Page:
2015 Kinyoun Lecture

Using Data to Save More Lives and Drive Progress Towards the Control of the HIV Epidemic

Date & Time:

Tuesday, December 15, 2015 - 3:00pm to 4:00pm

Location:

Lipsett Amphitheater (inside Building 10/ Clinical Center on the NIH campus), Bethesda, Md.

Speaker:

Deborah L. Birx, M.D.

Details:

Ambassador-at-Large Dr. Deborah L. Birx, a renowned HIV/AIDS expert,  will deliver the 2015 Joseph J. Kinyoun Memorial Lecture on Tuesday, December 15, at 3 p.m. in the Lipsett Amphitheater in the NIH Clinical Center. She will discuss how data are being leveraged to save lives and drive progress toward sustained control of the global HIV/AIDS pandemic.

Birx is the U.S. Global AIDS Coordinator and U.S. Special Representative for Global Health Diplomacy. She oversees implementation of the U.S. President's Emergency Plan for AIDS Relief (PEPFAR), the largest commitment to combat a single disease by any nation in history.

PEPFAR collects and analyzes data to understand health care service cost, quality and achievements at community care sites around the globe. Birx will describe how use of these detailed data has been critical for understanding local HIV prevalence, determining the quality and cost of services and defining key gaps. She will discuss how PEPFAR is working with host countries to use these data to refocus programs for maximal impact.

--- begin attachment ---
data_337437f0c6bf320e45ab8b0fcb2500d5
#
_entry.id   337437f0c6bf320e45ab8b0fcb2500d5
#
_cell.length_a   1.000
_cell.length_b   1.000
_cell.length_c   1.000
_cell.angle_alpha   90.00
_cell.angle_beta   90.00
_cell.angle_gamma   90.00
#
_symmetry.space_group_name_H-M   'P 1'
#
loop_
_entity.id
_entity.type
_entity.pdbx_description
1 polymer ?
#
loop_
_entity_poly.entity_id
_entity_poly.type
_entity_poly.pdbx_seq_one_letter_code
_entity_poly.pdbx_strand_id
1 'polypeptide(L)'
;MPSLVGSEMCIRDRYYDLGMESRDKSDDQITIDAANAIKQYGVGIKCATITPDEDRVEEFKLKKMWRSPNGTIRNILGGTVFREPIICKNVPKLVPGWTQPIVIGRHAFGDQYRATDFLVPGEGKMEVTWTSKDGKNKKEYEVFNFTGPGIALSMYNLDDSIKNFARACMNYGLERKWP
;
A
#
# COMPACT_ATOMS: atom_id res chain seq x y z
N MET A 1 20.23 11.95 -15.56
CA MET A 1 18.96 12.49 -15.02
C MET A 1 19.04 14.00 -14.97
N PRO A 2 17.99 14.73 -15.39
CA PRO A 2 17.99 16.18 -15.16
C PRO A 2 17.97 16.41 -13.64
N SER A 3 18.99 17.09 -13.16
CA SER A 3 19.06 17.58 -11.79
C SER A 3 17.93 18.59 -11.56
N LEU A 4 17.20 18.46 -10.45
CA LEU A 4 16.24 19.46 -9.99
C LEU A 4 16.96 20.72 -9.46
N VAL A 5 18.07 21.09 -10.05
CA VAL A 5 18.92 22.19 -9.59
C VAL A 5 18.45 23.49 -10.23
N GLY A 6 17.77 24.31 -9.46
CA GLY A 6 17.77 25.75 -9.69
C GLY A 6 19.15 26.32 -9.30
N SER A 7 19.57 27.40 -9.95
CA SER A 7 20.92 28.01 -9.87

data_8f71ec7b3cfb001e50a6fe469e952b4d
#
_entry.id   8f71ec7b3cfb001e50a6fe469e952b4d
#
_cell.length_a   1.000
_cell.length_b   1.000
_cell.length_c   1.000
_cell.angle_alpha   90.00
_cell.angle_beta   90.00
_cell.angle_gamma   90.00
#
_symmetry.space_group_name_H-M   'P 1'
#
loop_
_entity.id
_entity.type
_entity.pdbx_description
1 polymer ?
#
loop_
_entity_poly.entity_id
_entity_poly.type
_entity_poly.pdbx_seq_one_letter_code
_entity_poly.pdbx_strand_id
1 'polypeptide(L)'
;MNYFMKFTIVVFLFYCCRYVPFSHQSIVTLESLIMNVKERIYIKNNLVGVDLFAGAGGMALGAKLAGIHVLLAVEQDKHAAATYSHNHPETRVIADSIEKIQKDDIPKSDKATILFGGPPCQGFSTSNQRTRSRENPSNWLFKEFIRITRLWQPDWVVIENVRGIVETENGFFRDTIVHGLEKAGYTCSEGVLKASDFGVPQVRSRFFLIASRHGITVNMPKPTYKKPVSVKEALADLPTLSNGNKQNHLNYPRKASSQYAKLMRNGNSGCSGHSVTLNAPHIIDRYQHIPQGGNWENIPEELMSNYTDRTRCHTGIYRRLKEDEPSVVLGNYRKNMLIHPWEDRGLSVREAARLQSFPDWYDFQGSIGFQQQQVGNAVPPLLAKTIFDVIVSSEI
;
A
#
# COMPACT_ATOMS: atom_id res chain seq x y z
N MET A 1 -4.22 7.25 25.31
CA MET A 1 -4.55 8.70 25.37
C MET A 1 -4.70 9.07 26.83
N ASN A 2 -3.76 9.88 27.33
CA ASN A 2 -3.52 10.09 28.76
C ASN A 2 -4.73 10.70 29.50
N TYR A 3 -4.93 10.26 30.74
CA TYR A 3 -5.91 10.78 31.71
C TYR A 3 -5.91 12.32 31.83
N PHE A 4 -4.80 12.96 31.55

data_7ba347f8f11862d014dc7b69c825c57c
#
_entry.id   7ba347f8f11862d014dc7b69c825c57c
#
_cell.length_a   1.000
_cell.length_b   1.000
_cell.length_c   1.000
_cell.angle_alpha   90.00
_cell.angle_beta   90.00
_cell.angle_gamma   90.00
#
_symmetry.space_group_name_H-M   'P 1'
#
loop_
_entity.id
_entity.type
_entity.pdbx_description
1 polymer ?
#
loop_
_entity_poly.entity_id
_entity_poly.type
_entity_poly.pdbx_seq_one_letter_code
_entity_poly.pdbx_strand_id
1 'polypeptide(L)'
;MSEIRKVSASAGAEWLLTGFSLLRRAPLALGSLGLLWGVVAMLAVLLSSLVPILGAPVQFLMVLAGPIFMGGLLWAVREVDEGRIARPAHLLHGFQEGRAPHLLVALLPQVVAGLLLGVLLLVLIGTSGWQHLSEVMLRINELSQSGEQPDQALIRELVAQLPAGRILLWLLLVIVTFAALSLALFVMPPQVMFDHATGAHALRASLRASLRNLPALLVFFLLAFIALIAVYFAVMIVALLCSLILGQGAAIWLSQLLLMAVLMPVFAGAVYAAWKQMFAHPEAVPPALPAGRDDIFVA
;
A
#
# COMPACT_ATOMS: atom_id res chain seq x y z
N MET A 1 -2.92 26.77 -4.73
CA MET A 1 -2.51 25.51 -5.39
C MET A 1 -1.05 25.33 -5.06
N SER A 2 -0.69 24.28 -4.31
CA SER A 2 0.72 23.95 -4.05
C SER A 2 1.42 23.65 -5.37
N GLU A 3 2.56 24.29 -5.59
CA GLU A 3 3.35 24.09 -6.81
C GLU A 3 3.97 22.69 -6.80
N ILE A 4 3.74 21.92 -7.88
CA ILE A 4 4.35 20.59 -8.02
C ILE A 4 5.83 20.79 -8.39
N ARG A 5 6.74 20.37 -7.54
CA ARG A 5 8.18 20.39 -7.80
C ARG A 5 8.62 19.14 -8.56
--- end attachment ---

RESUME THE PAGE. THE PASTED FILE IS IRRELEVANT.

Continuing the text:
Over the past 30 years, Birx has focused on HIV/AIDS immunology, vaccine research and global health. As Director of the U.S. Military HIV Research Program, she helped lead the landmark RV144 HIV vaccine trial in Thailand, which provided the first evidence that a vaccine could provide protection against HIV infection. From 2005 to 2014, as Director of the Division of Global HIV/AIDS at CDC, Birx led the agency's implementation of PEPFAR programs around the world.

Since 1979, NIAID has hosted an annual public lecture in honor of Dr. Joseph J. Kinyoun, a pioneer of modern scientific research. Kinyoun founded the Laboratory of Hygiene, the forerunner of NIH, in 1887, launching a new era of scientific study of infectious diseases.

Content last reviewed on November 9, 2015